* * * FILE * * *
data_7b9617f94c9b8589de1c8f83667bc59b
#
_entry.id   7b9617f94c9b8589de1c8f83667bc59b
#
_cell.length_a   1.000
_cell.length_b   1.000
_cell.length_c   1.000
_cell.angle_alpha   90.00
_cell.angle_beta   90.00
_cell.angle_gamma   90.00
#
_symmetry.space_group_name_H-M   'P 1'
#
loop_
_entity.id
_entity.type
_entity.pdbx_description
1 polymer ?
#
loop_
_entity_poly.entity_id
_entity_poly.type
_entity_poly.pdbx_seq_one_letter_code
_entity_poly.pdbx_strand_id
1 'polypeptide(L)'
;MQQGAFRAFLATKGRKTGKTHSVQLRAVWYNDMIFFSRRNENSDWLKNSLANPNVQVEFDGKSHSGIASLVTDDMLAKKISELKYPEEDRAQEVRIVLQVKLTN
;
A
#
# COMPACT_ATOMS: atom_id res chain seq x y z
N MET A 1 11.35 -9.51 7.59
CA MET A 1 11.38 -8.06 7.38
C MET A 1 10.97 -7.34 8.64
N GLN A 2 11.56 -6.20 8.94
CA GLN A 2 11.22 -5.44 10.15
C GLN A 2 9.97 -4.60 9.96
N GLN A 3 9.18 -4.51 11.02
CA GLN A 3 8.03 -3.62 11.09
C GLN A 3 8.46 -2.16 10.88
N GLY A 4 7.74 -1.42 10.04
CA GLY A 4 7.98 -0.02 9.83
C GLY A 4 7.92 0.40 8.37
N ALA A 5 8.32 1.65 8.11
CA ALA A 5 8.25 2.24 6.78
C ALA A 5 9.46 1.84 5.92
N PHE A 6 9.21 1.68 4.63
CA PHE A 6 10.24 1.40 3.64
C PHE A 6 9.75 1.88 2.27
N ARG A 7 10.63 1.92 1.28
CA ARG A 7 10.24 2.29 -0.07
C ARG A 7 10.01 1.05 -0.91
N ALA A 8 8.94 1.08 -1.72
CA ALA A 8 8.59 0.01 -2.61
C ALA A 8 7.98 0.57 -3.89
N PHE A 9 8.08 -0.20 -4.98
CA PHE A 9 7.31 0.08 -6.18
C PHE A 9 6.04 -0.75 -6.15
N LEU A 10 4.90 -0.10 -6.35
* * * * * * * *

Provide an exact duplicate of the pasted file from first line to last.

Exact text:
data_7b9617f94c9b8589de1c8f83667bc59b
#
_entry.id   7b9617f94c9b8589de1c8f83667bc59b
#
_cell.length_a   1.000
_cell.length_b   1.000
_cell.length_c   1.000
_cell.angle_alpha   90.00
_cell.angle_beta   90.00
_cell.angle_gamma   90.00
#
_symmetry.space_group_name_H-M   'P 1'
#
loop_
_entity.id
_entity.type
_entity.pdbx_description
1 polymer ?
#
loop_
_entity_poly.entity_id
_entity_poly.type
_entity_poly.pdbx_seq_one_letter_code
_entity_poly.pdbx_strand_id
1 'polypeptide(L)'
;MQQGAFRAFLATKGRKTGKTHSVQLRAVWYNDMIFFSRRNENSDWLKNSLANPNVQVEFDGKSHSGIASLVTDDMLAKKISELKYPEEDRAQEVRIVLQVKLTN
;
A
#
# COMPACT_ATOMS: atom_id res chain seq x y z
N MET A 1 11.35 -9.51 7.59
CA MET A 1 11.38 -8.06 7.38
C MET A 1 10.97 -7.34 8.64
N GLN A 2 11.56 -6.20 8.94
CA GLN A 2 11.22 -5.44 10.15
C GLN A 2 9.97 -4.60 9.96
N GLN A 3 9.18 -4.51 11.02
CA GLN A 3 8.03 -3.62 11.09
C GLN A 3 8.46 -2.16 10.88
N GLY A 4 7.74 -1.42 10.04
CA GLY A 4 7.98 -0.02 9.83
C GLY A 4 7.92 0.40 8.37
N ALA A 5 8.32 1.65 8.11
CA ALA A 5 8.25 2.24 6.78
C ALA A 5 9.46 1.84 5.92
N PHE A 6 9.21 1.68 4.63
CA PHE A 6 10.24 1.40 3.64
C PHE A 6 9.75 1.88 2.27
N ARG A 7 10.63 1.92 1.28
CA ARG A 7 10.24 2.29 -0.07
C ARG A 7 10.01 1.05 -0.91
N ALA A 8 8.94 1.08 -1.72
CA ALA A 8 8.59 0.01 -2.61
C ALA A 8 7.98 0.57 -3.89
N PHE A 9 8.08 -0.20 -4.98
CA PHE A 9 7.31 0.08 -6.18
C PHE A 9 6.04 -0.75 -6.15
N LEU A 10 4.90 -0.10 -6.35